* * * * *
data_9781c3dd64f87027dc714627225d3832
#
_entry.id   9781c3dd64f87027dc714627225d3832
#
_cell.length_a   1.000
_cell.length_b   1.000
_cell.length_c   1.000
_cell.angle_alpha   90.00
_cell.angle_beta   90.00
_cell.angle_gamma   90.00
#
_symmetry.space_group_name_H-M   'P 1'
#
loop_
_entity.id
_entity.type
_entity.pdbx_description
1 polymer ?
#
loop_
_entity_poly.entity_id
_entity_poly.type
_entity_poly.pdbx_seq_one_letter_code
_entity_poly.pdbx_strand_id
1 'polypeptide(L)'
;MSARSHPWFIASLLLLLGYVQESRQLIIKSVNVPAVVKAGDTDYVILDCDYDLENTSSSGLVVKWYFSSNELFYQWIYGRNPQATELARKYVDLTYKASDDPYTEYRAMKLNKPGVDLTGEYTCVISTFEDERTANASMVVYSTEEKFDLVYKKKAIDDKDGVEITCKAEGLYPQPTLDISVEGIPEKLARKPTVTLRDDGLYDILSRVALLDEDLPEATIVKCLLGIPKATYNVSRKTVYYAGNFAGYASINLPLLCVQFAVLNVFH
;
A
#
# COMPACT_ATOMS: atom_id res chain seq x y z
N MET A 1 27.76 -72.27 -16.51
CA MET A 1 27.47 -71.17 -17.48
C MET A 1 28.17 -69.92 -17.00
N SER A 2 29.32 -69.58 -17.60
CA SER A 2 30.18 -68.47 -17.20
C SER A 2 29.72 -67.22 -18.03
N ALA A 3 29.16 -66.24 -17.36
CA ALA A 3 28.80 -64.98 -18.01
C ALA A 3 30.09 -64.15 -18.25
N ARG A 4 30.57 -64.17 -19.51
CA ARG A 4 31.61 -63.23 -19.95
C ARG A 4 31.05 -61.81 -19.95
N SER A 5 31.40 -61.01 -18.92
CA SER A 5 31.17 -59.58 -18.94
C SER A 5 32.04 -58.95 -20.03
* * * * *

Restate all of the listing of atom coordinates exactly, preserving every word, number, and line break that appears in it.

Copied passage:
data_9781c3dd64f87027dc714627225d3832
#
_entry.id   9781c3dd64f87027dc714627225d3832
#
_cell.length_a   1.000
_cell.length_b   1.000
_cell.length_c   1.000
_cell.angle_alpha   90.00
_cell.angle_beta   90.00
_cell.angle_gamma   90.00
#
_symmetry.space_group_name_H-M   'P 1'
#
loop_
_entity.id
_entity.type
_entity.pdbx_description
1 polymer ?
#
loop_
_entity_poly.entity_id
_entity_poly.type
_entity_poly.pdbx_seq_one_letter_code
_entity_poly.pdbx_strand_id
1 'polypeptide(L)'
;MSARSHPWFIASLLLLLGYVQESRQLIIKSVNVPAVVKAGDTDYVILDCDYDLENTSSSGLVVKWYFSSNELFYQWIYGRNPQATELARKYVDLTYKASDDPYTEYRAMKLNKPGVDLTGEYTCVISTFEDERTANASMVVYSTEEKFDLVYKKKAIDDKDGVEITCKAEGLYPQPTLDISVEGIPEKLARKPTVTLRDDGLYDILSRVALLDEDLPEATIVKCLLGIPKATYNVSRKTVYYAGNFAGYASINLPLLCVQFAVLNVFH
;
A
#
# COMPACT_ATOMS: atom_id res chain seq x y z
N MET A 1 27.76 -72.27 -16.51
CA MET A 1 27.47 -71.17 -17.48
C MET A 1 28.17 -69.92 -17.00
N SER A 2 29.32 -69.58 -17.60
CA SER A 2 30.18 -68.47 -17.20
C SER A 2 29.72 -67.22 -18.03
N ALA A 3 29.16 -66.24 -17.36
CA ALA A 3 28.80 -64.98 -18.01
C ALA A 3 30.09 -64.15 -18.25
N ARG A 4 30.57 -64.17 -19.51
CA ARG A 4 31.61 -63.23 -19.95
C ARG A 4 31.05 -61.81 -19.95
N SER A 5 31.40 -61.01 -18.92
CA SER A 5 31.17 -59.58 -18.94
C SER A 5 32.04 -58.95 -20.03